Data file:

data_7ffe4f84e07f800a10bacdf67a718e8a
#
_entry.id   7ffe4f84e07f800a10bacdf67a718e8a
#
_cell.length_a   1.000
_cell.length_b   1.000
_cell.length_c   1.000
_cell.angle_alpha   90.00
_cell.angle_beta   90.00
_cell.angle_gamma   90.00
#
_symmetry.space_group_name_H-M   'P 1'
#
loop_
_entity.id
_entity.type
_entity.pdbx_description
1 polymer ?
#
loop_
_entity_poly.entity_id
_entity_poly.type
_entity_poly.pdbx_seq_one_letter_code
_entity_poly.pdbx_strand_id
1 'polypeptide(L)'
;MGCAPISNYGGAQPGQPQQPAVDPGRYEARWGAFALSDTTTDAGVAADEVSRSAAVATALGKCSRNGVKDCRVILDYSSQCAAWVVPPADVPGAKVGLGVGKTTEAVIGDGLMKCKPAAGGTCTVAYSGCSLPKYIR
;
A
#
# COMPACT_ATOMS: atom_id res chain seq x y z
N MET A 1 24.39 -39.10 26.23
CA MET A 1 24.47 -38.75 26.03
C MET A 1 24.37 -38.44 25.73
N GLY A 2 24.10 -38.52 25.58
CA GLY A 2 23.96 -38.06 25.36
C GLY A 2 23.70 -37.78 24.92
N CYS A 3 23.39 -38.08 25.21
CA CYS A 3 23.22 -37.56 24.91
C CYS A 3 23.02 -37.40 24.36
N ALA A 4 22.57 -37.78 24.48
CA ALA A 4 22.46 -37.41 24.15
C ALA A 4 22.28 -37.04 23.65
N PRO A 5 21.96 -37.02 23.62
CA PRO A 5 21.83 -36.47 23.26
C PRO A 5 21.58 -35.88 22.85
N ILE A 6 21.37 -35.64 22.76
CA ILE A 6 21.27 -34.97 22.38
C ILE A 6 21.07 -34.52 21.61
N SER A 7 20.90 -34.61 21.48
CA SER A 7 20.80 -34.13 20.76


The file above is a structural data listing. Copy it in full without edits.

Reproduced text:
data_7ffe4f84e07f800a10bacdf67a718e8a
#
_entry.id   7ffe4f84e07f800a10bacdf67a718e8a
#
_cell.length_a   1.000
_cell.length_b   1.000
_cell.length_c   1.000
_cell.angle_alpha   90.00
_cell.angle_beta   90.00
_cell.angle_gamma   90.00
#
_symmetry.space_group_name_H-M   'P 1'
#
loop_
_entity.id
_entity.type
_entity.pdbx_description
1 polymer ?
#
loop_
_entity_poly.entity_id
_entity_poly.type
_entity_poly.pdbx_seq_one_letter_code
_entity_poly.pdbx_strand_id
1 'polypeptide(L)'
;MGCAPISNYGGAQPGQPQQPAVDPGRYEARWGAFALSDTTTDAGVAADEVSRSAAVATALGKCSRNGVKDCRVILDYSSQCAAWVVPPADVPGAKVGLGVGKTTEAVIGDGLMKCKPAAGGTCTVAYSGCSLPKYIR
;
A
#
# COMPACT_ATOMS: atom_id res chain seq x y z
N MET A 1 24.39 -39.10 26.23
CA MET A 1 24.47 -38.75 26.03
C MET A 1 24.37 -38.44 25.73
N GLY A 2 24.10 -38.52 25.58
CA GLY A 2 23.96 -38.06 25.36
C GLY A 2 23.70 -37.78 24.92
N CYS A 3 23.39 -38.08 25.21
CA CYS A 3 23.22 -37.56 24.91
C CYS A 3 23.02 -37.40 24.36
N ALA A 4 22.57 -37.78 24.48
CA ALA A 4 22.46 -37.41 24.15
C ALA A 4 22.28 -37.04 23.65
N PRO A 5 21.96 -37.02 23.62
CA PRO A 5 21.83 -36.47 23.26
C PRO A 5 21.58 -35.88 22.85
N ILE A 6 21.37 -35.64 22.76
CA ILE A 6 21.27 -34.97 22.38
C ILE A 6 21.07 -34.52 21.61
N SER A 7 20.90 -34.61 21.48
CA SER A 7 20.80 -34.13 20.76